The Sugar Creek Laboratory and its personnel also have to be cerfitied by ADEM to analyze wastewater. Our laboratory also analyzes wastewater from the Coley Creek WWTP. In addition to being certified in wastewater testing, our lab is also certified by Alabama Department of Public Health to analyze drinking water for bacteriological testing.
The Sugar Creek Maintenance personnel are highly trained and are responsible for all the maintenance and troubleshooting at the Sugar Creek Plant and Coley Creek Plant. In addition, they are also responsible for all the maintenance and up keep of the 19 lift stations located around the city.
The Biosolids personnel have to be highly trained to operate sophisticated equipment and use chemicals efficiently to remove the solids from the plant. We have a crew of 3: 1 to operate the belt press, 1 to haul slude, and1 to spread the sludge.
The biosolids program is another complicated process at the Sugar Creek Plant. This process uses polymer to remove solids, known as sludge, from the wastewater. Once the polymer is added, the sludge is sent through a belt press to squeeze out the water and form a cake solid. The cake colids are loaded into a dump truck and hauled to a permitted land site to be spread. The sludge from the Coley Creek Plant is pumped into a tanker an hauled to Sugar Creek Plant to be combined with Sugar Creek sludge before being land applied. It is very important the land site is permitted before any slude is allowed on land. The sludge has to meet certain requirements set by the United State Environmental Protection Agency (EPA) before it leaves the plant. The sludge has to be analyzed for metals, nutrients, and fecal every 2 months. If the analysis results exceed the EPA guidelines you will receive a violation letter and possible fines.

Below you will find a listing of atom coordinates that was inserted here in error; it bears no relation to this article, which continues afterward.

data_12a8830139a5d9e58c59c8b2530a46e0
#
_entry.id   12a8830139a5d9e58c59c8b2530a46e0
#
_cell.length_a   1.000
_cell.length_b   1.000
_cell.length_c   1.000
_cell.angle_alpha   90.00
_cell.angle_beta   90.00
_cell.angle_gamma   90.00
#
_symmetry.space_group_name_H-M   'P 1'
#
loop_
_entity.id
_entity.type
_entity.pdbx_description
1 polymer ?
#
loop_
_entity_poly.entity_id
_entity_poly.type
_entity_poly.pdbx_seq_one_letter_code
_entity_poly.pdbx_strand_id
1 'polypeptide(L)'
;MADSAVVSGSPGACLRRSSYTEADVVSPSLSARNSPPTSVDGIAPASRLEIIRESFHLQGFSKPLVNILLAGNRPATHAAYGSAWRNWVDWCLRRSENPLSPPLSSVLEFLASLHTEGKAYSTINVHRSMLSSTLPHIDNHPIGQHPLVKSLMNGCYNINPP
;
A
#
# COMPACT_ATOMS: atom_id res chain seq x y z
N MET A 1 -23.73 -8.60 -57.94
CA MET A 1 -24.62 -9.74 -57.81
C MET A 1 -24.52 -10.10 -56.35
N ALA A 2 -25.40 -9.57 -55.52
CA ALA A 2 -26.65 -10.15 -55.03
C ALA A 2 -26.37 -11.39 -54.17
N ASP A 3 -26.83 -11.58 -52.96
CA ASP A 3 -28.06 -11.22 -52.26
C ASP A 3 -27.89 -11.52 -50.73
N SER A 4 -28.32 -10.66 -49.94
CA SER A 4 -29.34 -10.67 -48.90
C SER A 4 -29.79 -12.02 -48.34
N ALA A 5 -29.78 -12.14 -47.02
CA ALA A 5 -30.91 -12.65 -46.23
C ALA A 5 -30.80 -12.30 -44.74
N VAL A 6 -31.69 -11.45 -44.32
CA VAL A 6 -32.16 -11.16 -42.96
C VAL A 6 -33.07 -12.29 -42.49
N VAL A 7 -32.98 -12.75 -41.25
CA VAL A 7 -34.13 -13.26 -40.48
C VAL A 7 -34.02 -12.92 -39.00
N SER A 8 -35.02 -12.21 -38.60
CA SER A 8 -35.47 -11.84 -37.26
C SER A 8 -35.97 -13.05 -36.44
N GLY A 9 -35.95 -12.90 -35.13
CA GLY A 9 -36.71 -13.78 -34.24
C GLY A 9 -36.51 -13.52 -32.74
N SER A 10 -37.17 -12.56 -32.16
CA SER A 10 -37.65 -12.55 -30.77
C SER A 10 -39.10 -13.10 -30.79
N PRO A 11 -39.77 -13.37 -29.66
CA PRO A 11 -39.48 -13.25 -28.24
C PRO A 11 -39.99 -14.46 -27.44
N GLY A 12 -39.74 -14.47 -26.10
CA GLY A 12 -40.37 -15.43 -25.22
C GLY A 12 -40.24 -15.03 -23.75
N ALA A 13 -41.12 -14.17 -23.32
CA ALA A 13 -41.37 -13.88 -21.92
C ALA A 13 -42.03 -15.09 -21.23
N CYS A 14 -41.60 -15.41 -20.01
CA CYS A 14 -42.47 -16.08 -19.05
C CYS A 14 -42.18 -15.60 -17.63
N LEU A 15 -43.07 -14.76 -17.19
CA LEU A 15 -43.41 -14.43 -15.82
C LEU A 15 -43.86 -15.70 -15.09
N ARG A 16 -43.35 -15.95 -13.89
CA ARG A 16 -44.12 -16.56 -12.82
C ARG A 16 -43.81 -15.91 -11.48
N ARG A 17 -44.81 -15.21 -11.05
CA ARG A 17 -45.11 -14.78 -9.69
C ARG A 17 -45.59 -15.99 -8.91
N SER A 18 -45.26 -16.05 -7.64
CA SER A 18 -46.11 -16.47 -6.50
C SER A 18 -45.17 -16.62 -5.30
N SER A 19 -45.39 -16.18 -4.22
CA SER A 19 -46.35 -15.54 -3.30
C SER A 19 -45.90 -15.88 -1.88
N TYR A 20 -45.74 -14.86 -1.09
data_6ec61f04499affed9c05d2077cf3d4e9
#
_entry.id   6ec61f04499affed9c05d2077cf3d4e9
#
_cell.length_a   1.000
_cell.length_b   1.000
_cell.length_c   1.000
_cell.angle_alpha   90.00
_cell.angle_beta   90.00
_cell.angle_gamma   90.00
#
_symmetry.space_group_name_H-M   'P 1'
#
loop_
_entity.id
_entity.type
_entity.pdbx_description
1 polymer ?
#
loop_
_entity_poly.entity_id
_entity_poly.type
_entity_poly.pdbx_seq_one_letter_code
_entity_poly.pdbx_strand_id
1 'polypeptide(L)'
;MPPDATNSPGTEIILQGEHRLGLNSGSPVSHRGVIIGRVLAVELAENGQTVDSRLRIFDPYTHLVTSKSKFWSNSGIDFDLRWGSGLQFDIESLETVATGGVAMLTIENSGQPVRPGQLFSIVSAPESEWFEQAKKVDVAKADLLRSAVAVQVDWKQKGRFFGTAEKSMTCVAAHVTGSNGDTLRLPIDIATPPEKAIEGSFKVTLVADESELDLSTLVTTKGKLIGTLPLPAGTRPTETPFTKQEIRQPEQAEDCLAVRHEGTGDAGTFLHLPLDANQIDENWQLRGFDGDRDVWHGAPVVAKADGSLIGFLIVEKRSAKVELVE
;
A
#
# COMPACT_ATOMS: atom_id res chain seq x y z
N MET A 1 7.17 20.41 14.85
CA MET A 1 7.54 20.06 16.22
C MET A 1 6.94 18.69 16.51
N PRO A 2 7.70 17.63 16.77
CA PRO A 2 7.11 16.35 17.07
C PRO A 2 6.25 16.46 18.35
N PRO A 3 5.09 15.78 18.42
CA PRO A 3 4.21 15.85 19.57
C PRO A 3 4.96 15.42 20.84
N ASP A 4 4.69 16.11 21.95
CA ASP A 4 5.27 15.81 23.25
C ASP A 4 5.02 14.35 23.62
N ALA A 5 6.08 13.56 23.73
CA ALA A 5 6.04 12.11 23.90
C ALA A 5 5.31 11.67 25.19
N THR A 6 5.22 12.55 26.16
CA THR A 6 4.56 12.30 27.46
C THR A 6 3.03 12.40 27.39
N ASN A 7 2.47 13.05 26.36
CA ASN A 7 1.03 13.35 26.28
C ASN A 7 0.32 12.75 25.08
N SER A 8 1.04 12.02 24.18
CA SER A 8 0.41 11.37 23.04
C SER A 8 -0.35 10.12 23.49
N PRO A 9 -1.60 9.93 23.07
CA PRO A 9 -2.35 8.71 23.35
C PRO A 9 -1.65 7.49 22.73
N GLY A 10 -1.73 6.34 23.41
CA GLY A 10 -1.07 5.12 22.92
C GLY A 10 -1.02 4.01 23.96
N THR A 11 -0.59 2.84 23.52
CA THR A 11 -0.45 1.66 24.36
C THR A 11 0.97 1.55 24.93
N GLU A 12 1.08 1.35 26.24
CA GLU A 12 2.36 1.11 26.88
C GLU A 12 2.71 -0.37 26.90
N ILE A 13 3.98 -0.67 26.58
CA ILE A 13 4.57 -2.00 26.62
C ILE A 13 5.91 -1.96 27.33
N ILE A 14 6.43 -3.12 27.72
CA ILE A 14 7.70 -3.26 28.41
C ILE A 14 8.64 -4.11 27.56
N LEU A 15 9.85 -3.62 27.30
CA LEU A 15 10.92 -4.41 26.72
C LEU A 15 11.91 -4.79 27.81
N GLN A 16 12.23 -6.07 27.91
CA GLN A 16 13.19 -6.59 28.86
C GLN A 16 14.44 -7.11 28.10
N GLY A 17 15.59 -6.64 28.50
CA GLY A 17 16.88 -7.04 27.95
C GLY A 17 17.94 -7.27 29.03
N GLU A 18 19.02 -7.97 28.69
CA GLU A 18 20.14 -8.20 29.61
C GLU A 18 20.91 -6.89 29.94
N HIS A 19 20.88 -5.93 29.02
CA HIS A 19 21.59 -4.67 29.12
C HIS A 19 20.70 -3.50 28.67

Q: Who can operate a WWTP?
A: If you are a Grade III Plant (Coley Creek WWTP), you must have a cerfitied operator of the same grade or higher present at the plant for a minimum of 40 hours per week. For all other days of plant operation, at a minimum, a certified operator with a Grade II or higher may operate the facility.
Q: How do you get certified?
A: First you must qualify for examination. A person wishing to take an examination for certification should submit a complet application to ADEM, together with the appropriate fees required at least 30 days prior to the date of examination (current fee is $60.00 subject to change). The applicant must have a high school diploma or a general equivalency diploma (GED), in addition to the experience required to take an examination. The applicant must meet the following additional qualification prior to the date of the examination unless otherwise provided:
Q: What is a National Pollutant Discharge Elimination System (NPDES Permit)?
A: This is the regulatory agency document issued by either a federal or state agency, which is designed to control all discharges of pollutants from point sources into U.S. waterways. NPDES permits regulate discharge into navigable waters from all point sources of pollutions, including industries, municipal wastewater treatment plants, sanitary landfills, large agricultural feed lots and return irrigation flows.
Q: Who is ADEM?
A: ADEM (Alabama Department of Environmental Management) For more information go to: http://www.adem.state.al.us
Q: Who is USEPA?
A: USEPA (United States Environmental Protection Agency) For more information go to http://www.epa.gov